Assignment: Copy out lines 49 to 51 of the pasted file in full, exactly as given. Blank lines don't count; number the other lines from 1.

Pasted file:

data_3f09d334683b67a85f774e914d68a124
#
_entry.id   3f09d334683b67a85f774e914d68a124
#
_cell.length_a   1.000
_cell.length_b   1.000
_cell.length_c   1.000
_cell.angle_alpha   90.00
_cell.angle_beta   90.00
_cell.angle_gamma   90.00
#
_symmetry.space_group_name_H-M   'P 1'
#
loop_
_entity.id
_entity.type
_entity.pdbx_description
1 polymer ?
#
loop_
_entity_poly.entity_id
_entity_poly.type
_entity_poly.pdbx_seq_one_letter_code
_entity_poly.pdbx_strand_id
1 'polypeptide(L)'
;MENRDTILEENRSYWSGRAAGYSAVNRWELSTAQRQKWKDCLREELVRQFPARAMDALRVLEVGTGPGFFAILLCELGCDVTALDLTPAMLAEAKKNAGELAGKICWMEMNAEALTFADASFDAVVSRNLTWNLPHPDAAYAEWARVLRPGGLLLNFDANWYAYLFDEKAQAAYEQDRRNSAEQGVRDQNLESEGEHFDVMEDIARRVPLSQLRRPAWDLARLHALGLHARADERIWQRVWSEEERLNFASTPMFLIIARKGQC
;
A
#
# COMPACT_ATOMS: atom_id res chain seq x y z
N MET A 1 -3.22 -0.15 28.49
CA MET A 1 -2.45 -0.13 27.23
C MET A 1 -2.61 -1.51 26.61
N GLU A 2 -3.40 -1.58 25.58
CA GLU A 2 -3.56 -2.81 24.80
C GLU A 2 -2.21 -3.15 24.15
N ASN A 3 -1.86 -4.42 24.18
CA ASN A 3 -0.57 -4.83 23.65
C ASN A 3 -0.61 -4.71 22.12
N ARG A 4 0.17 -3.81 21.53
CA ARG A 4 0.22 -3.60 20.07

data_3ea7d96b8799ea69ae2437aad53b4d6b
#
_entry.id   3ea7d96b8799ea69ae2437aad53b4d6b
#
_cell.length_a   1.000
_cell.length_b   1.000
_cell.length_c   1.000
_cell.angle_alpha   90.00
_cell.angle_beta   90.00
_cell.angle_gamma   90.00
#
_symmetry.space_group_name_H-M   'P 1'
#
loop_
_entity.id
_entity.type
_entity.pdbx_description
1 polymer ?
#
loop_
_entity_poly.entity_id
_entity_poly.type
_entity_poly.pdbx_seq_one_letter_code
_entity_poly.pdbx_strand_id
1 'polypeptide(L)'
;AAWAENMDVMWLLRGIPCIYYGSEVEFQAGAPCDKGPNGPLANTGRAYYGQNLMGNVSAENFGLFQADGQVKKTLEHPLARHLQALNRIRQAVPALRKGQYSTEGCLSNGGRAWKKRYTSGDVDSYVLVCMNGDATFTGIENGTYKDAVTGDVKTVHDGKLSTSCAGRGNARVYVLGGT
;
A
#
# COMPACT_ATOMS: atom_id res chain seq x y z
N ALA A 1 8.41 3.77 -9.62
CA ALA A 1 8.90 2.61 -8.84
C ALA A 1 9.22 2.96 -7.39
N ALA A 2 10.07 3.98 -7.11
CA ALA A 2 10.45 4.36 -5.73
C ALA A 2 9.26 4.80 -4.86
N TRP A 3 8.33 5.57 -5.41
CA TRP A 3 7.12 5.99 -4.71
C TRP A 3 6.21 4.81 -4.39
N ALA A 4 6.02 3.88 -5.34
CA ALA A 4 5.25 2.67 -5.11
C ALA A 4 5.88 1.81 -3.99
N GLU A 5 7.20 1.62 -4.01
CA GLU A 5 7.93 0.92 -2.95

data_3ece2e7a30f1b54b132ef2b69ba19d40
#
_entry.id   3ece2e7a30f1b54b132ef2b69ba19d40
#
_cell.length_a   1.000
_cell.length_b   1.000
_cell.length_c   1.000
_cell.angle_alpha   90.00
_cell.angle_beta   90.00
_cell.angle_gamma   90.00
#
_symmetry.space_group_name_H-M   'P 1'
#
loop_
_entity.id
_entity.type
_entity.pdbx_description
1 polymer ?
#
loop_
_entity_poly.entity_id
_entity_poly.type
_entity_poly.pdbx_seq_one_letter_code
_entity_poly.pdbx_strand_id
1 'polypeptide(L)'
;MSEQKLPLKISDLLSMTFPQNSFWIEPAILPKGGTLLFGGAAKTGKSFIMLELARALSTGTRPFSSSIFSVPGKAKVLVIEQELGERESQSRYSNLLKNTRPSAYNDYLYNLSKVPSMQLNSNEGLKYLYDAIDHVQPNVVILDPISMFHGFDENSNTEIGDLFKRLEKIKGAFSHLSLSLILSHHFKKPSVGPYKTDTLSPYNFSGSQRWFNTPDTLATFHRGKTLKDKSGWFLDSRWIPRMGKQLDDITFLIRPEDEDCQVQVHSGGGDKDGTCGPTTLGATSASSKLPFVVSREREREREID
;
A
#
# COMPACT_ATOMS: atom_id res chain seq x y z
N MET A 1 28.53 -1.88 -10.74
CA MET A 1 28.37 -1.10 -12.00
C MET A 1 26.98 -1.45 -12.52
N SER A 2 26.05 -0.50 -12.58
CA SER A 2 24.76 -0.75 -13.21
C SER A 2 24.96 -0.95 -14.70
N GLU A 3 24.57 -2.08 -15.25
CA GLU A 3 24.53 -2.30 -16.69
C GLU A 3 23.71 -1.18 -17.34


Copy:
_cell.angle_alpha   90.00
_cell.angle_beta   90.00
_cell.angle_gamma   90.00